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In Objective-C, what's the difference between declaring a variable id versus declaring it NSObject *?

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NSObject contain isa pointer , id doesn't. Have a look at stackoverflow.com/a/19634973/944634 –  Parag Bafna Oct 28 '13 at 13:05

4 Answers 4

up vote 46 down vote accepted

With a variable typed id, you can send it any known message and the compiler will not complain. With a variable typed NSObject *, you can only send it messages declared by NSObject (not methods of any subclass) or else it will generate a warning. In general, id is what you want.

Further explanation: All objects are essentially of type id. The point of declaring a static type is to tell the compiler, "Assume that this object is a member of this class." So if you send it a message that the class doesn't declare, the compiler can tell you, "Wait, that object isn't supposed to get that message!" Also, if two classes have methods with the same name but different signatures (that is, argument or return types), it can guess which method you mean by the class you've declared for the variable. If it's declared as id, the compiler will just throw its hands up and tell you, "OK, I don't have enough information here. I'm picking a method signature at random." (This generally won't be helped by declaring NSObject*, though. Usually the conflict is between two more specific classes.)

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Great explanation, though I hesitate to say that "In general, id is what you want". Although "id" is quite flexible due to the dynamic typing, it also provides virtually no warnings, so if you call an unsupported method, what could be caught at compile time becomes a runtime problem. Static typing (with MyClassName* etc.) when used judiciously can make life much simpler, particularly when debugging in Xcode (it can show a more intelligent summary of the object) or catching method calls with misspelled or incomplete selectors. –  Quinn Taylor Jun 25 '09 at 7:28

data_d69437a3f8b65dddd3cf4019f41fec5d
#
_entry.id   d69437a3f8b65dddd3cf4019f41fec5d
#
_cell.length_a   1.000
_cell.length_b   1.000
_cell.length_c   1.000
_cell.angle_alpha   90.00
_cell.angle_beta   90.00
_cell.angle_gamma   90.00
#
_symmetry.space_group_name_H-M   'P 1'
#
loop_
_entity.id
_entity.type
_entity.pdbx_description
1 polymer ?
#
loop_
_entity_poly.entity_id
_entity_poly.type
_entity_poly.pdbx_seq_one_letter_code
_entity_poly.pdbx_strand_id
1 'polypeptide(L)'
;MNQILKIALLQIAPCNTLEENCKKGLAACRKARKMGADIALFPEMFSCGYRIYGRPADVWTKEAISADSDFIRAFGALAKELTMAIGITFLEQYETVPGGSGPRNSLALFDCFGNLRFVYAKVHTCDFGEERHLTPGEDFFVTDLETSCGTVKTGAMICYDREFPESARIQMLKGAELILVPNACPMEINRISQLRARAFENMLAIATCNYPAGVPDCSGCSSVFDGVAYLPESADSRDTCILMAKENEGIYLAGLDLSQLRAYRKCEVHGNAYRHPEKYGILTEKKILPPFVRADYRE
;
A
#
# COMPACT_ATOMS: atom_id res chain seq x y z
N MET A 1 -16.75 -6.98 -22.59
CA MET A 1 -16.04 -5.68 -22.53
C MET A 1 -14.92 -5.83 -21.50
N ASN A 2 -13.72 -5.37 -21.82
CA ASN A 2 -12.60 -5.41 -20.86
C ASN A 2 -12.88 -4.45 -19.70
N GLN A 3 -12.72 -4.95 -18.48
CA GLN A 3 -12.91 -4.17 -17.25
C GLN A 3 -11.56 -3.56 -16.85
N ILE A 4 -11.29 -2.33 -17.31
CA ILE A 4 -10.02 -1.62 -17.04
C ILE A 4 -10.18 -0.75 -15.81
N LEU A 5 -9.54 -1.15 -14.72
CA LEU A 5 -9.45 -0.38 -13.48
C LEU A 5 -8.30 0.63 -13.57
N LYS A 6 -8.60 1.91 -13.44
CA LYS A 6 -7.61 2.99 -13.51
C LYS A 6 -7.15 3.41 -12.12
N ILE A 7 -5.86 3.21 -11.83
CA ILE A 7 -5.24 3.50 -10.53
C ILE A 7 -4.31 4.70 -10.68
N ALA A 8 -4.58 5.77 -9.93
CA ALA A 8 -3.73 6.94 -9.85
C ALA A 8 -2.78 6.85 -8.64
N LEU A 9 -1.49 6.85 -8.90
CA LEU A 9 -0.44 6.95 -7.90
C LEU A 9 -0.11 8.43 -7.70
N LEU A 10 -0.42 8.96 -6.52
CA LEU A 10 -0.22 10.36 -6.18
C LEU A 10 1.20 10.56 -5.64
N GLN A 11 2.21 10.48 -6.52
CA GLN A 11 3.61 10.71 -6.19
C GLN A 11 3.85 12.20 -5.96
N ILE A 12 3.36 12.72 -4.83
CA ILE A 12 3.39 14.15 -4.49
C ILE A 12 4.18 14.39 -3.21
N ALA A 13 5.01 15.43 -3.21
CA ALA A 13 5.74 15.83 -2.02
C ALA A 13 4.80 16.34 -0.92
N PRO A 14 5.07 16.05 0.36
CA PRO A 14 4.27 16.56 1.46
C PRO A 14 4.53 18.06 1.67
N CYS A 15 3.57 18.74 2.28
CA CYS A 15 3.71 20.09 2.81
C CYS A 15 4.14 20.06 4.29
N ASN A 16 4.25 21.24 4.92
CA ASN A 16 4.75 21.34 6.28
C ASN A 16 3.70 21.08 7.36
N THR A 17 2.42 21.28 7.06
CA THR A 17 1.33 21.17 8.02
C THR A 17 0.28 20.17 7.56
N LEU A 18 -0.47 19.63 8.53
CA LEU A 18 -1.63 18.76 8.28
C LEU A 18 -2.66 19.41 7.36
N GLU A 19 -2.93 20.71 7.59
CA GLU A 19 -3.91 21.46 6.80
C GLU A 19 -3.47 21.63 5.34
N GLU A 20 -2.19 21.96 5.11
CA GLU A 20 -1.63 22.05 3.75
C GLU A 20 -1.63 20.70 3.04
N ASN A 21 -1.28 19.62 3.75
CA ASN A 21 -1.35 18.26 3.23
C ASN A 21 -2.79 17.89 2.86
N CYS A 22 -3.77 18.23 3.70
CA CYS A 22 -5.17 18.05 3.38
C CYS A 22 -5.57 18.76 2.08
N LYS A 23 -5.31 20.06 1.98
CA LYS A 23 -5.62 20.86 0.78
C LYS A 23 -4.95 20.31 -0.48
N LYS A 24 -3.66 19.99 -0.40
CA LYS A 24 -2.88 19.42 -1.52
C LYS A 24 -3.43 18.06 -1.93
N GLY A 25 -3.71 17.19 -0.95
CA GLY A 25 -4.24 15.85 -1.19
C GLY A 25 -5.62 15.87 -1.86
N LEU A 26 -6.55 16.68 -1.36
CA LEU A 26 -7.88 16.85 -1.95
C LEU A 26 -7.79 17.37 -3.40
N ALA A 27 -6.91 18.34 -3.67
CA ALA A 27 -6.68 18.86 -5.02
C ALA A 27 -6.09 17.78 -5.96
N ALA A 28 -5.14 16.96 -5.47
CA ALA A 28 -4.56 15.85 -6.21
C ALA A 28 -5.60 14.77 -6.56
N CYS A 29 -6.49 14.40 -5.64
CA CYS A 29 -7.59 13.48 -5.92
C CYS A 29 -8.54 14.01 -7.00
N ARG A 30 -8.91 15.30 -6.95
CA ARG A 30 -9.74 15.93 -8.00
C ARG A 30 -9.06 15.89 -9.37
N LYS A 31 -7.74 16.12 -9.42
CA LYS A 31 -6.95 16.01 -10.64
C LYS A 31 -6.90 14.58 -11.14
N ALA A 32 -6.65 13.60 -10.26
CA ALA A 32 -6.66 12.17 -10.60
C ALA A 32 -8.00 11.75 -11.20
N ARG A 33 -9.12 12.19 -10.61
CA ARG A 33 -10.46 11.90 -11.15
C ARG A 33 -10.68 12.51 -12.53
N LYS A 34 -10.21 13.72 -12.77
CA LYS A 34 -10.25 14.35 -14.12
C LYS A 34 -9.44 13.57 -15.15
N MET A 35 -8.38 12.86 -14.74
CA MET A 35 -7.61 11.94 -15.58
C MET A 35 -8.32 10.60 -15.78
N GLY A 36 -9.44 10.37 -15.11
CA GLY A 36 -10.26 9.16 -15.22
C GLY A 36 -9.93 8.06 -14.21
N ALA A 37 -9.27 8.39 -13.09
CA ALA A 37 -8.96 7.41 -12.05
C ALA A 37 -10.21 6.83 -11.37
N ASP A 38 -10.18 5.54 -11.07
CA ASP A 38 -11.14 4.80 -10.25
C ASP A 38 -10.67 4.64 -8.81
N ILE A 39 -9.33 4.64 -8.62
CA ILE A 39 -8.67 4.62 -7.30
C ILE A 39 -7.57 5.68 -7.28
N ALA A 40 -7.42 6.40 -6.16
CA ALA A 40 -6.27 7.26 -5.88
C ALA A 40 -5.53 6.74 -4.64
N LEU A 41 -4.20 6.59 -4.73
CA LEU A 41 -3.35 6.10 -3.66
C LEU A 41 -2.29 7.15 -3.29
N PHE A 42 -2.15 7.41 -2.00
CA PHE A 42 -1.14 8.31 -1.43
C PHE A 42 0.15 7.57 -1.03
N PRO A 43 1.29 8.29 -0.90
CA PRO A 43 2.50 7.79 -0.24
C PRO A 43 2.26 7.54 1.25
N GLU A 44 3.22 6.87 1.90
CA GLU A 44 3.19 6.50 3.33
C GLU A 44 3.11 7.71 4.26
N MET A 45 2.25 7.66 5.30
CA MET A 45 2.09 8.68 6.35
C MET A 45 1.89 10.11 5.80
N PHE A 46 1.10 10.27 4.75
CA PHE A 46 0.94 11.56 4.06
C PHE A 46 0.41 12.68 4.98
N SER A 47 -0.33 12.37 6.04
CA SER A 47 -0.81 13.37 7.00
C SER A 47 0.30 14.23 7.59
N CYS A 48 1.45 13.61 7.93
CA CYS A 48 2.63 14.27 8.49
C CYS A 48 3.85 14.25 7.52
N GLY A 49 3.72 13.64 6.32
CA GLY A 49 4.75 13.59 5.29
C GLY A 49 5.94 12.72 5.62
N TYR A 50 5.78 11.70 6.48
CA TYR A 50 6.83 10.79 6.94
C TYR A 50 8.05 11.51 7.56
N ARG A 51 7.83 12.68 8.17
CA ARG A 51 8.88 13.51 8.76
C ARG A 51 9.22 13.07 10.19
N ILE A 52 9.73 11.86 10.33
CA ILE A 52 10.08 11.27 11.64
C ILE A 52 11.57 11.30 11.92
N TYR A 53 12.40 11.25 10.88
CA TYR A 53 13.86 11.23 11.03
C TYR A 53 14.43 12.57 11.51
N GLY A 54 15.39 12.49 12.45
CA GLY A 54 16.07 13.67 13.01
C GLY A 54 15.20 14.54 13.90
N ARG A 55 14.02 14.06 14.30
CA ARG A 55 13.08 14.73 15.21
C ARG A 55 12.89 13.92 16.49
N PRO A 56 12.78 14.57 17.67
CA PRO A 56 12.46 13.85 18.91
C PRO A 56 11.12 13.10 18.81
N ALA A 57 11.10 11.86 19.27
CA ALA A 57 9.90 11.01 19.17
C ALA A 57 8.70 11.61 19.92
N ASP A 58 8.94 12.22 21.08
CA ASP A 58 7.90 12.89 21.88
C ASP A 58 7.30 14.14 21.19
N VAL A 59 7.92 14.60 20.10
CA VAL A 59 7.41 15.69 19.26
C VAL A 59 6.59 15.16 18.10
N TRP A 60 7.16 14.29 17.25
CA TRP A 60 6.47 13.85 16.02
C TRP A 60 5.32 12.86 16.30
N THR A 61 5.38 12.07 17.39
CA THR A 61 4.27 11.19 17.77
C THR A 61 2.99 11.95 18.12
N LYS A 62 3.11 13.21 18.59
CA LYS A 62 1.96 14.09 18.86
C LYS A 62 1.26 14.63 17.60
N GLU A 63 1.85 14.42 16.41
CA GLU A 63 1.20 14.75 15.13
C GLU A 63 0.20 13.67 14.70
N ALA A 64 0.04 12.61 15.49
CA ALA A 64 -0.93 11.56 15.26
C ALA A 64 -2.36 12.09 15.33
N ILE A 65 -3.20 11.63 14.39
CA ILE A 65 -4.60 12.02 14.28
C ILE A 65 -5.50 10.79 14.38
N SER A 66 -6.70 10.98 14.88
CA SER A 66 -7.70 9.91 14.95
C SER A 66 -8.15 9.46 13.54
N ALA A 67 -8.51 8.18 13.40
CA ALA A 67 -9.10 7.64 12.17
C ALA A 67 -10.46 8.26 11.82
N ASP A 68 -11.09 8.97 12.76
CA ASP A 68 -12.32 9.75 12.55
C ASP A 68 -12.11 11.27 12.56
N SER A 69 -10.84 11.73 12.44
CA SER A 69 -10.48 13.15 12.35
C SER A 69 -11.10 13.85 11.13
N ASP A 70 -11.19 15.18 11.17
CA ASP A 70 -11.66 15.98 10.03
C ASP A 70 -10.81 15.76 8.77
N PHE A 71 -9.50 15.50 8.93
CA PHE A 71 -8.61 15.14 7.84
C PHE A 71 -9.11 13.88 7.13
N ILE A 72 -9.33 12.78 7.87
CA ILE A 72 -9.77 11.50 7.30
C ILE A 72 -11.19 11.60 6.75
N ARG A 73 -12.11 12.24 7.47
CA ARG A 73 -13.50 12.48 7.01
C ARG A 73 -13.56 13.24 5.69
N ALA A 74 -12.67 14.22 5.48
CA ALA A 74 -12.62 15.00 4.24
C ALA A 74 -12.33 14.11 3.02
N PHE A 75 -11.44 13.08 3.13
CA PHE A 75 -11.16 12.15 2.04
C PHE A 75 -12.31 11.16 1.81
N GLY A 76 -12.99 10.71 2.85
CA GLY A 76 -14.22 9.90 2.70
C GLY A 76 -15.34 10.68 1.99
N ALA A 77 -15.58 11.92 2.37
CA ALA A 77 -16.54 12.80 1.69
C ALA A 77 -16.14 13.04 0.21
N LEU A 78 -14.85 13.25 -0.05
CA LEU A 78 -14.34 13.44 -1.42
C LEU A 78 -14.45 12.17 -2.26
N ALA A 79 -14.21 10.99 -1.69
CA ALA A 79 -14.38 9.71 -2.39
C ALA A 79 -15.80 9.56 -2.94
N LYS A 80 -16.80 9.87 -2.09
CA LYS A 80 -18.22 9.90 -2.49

The distinction I meant to draw is specifically between id and NSObject*, not static typing in general. It's much more common that you'd want to use id than statically type as NSObject. –  Chuck Jun 25 '09 at 14:57
With a variable typed id, you can send it any known message and the compiler will not complain is not completely true. The compiler must know at least one class with that method. id testId;[testId disabledBackground]; will work because of UITextField. But id testId;[testId fluffifyme]; will show an error. –  simpleBob Nov 19 at 16:30
@simpleBob: Hence "any known message." –  Chuck Nov 19 at 21:07
@Chuck right, sorry, it must have been too late to think... or too early –  simpleBob Nov 20 at 8:15

id means "an object", NSObject * means "an instance of NSObject or one of its subclasses". There are objects in Objective-C which are not NSObjects (the ones you'll meet in Cocoa at the moment are NSProxy, Protocol and Class). If some code expects an object of a particular class, declaring that helps the compiler check that you're using it properly. If you really can take "any object" - for instance you are declaring a delegate and will test all method sends with respondsToSelector: calls - you can use an id.

Another way to declare an object variable is like "id <NSObject>", which means "any object which implements the NSObject protocol.

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NSProxy and Protocol are classes. "Class" is not a class, but simply a type that can refer to pointers to class objects. Don't lump them together –  user102008 Jul 26 '11 at 1:44
@user102008: you can send messages to a Class, which makes it an object in the world of objc. –  user23743 Jul 26 '11 at 8:05
yes, class objects are objects, but they are not of a class called "Class" –  user102008 Jul 26 '11 at 19:38

From my limited understanding of Objective-C, not all objects are derived from NSObject (unlike Java where all objects derive from Object). You can theoretically have other root objects. id could apply to any of those non-NSObject derived objects.

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I would like to add another difference. When you add a protocol to id, it does not longer mean that it will be of type NSObject *, it just means that it will be any class that confirms to that protocol.

So, for example, this code will not throw any error, since NSObject's category NSDelayedPerforming has that method:

id testId;
[testId performSelector:@selector(isKindOfClass:) withObject:[NSObject class] afterDelay:.5];

However, this code will show the error No known instance method for selector "performSelector:withObject:afterDelay:":

id<NSMutableCopying> testId;
[testId performSelector:@selector(isKindOfClass:) withObject:[NSObject class] afterDelay:.5];
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